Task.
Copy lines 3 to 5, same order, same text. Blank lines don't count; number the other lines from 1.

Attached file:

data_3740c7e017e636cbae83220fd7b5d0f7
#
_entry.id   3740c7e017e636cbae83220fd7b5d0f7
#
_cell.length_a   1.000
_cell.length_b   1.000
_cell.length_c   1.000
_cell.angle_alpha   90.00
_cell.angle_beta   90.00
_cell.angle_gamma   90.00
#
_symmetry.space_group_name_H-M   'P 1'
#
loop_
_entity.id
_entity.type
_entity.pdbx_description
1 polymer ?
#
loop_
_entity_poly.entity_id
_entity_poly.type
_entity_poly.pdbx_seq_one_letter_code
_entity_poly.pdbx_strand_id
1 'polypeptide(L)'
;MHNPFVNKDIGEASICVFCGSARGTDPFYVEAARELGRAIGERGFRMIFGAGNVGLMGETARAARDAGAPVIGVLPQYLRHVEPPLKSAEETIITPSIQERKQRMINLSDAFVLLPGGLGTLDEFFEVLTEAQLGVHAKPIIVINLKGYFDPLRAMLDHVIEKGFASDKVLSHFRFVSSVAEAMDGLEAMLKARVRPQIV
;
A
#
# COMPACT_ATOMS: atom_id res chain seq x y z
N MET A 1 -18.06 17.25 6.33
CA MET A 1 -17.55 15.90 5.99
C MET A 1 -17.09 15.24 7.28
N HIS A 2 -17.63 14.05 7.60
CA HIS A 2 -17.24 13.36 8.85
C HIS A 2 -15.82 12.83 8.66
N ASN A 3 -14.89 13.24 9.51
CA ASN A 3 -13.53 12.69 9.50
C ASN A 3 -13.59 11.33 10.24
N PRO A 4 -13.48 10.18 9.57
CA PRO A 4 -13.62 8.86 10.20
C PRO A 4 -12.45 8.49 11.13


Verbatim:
_entry.id   3740c7e017e636cbae83220fd7b5d0f7
#
_cell.length_a   1.000